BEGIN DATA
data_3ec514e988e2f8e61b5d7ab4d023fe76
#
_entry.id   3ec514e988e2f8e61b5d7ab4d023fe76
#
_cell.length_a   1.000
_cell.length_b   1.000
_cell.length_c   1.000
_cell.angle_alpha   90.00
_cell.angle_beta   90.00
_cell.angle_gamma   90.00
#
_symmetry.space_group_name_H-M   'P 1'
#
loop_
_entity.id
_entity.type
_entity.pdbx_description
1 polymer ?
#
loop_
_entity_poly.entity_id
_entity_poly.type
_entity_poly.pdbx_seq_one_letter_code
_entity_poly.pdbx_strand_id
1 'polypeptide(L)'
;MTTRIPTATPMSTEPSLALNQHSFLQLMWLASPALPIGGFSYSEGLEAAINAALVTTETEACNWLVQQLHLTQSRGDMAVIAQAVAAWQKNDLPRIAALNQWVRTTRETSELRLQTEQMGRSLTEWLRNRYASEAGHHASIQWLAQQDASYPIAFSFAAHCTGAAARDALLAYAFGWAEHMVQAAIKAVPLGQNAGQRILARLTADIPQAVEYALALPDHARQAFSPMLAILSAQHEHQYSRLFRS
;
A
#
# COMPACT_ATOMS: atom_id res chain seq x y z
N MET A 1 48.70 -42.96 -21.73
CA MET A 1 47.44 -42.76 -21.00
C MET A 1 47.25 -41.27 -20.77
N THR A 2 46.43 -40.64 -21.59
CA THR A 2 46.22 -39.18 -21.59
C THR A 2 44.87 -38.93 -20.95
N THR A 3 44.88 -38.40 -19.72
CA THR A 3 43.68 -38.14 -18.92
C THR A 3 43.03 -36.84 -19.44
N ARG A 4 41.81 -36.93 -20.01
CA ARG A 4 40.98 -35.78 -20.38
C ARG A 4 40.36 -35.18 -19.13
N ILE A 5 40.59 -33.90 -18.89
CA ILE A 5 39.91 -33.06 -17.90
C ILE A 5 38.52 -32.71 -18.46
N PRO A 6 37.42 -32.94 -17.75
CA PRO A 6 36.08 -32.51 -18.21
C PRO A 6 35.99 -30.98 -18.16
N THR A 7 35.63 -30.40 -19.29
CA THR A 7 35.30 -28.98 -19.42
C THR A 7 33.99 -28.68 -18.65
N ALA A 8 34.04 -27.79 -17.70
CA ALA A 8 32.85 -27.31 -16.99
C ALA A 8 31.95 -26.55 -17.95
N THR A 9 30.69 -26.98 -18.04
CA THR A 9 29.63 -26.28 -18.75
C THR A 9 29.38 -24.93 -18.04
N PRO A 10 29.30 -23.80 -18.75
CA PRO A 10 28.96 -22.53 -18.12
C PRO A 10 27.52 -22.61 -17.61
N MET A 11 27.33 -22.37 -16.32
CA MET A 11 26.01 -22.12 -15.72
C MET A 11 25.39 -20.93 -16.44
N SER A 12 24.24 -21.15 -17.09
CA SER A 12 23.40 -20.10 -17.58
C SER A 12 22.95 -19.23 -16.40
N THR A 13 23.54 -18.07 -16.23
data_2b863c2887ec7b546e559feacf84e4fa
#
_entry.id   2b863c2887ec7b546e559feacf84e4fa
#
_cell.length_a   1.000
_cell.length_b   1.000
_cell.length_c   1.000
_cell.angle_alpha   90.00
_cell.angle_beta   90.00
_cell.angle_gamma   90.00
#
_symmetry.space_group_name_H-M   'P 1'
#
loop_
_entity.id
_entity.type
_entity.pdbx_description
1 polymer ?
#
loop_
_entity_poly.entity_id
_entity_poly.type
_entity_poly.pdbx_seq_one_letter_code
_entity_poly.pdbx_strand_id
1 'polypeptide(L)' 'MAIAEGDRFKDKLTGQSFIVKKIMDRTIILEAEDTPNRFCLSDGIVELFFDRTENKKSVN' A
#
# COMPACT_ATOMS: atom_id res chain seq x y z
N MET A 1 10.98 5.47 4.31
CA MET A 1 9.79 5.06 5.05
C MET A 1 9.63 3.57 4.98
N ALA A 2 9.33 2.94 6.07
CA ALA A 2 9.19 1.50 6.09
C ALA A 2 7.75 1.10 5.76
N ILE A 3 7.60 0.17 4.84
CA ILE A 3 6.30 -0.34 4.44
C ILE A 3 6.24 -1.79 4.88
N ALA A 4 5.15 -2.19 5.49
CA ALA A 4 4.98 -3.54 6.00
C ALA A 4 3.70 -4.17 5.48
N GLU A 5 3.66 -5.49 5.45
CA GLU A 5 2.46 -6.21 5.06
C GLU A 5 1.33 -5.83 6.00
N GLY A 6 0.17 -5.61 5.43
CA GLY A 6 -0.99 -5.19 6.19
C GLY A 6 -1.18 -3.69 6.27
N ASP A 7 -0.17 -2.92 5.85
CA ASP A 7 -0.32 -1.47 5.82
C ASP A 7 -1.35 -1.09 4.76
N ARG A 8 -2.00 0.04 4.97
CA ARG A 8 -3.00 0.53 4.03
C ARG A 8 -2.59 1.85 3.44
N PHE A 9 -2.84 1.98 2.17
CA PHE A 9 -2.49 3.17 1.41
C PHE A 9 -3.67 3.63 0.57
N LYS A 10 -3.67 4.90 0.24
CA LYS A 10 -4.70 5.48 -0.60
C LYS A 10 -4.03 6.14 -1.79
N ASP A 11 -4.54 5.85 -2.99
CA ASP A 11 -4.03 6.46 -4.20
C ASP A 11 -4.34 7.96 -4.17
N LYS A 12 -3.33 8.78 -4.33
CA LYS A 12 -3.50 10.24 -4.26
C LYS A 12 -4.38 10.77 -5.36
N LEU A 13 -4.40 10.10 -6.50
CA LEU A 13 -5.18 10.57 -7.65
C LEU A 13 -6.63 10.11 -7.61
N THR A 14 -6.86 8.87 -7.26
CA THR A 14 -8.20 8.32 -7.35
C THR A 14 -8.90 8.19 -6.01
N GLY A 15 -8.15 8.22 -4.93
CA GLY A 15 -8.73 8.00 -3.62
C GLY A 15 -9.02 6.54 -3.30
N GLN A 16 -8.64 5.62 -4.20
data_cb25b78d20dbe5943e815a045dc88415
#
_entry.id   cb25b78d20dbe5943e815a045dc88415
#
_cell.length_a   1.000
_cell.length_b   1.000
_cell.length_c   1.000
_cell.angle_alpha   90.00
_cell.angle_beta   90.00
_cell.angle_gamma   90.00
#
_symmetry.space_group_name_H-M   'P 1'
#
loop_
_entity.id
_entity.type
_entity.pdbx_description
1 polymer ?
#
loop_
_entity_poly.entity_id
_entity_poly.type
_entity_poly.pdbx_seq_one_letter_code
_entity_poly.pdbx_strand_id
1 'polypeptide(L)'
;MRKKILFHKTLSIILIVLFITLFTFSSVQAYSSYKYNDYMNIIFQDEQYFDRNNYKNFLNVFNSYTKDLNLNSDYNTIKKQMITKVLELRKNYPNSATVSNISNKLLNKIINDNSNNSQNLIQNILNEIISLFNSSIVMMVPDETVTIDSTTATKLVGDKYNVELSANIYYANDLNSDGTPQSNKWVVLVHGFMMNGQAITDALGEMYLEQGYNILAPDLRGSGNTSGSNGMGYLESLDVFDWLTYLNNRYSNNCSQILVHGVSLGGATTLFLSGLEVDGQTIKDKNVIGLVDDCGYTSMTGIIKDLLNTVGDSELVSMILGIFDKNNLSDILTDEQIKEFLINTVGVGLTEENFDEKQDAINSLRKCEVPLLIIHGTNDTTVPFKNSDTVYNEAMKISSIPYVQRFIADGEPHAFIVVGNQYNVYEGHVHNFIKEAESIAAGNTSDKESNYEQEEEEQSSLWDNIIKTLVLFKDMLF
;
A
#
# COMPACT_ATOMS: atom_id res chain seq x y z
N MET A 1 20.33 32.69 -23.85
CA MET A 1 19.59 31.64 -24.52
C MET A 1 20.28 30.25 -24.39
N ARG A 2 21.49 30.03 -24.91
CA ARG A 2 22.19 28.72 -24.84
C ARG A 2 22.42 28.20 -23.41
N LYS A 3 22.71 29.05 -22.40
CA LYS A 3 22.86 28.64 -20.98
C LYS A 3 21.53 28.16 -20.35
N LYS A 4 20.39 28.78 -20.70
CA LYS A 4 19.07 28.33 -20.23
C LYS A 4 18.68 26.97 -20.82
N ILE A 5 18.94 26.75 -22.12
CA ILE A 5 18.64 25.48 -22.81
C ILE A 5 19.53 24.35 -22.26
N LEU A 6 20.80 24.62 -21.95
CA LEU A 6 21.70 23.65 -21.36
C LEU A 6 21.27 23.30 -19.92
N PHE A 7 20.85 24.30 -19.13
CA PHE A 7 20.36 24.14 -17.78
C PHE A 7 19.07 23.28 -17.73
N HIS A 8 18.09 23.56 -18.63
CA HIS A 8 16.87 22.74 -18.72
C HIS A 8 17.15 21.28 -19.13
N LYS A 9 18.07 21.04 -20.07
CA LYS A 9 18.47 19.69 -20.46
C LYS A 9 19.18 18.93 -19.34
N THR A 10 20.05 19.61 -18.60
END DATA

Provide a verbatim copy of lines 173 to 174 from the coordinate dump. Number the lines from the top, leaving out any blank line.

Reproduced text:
C MET A 1 20.28 30.25 -24.39
N ARG A 2 21.49 30.03 -24.91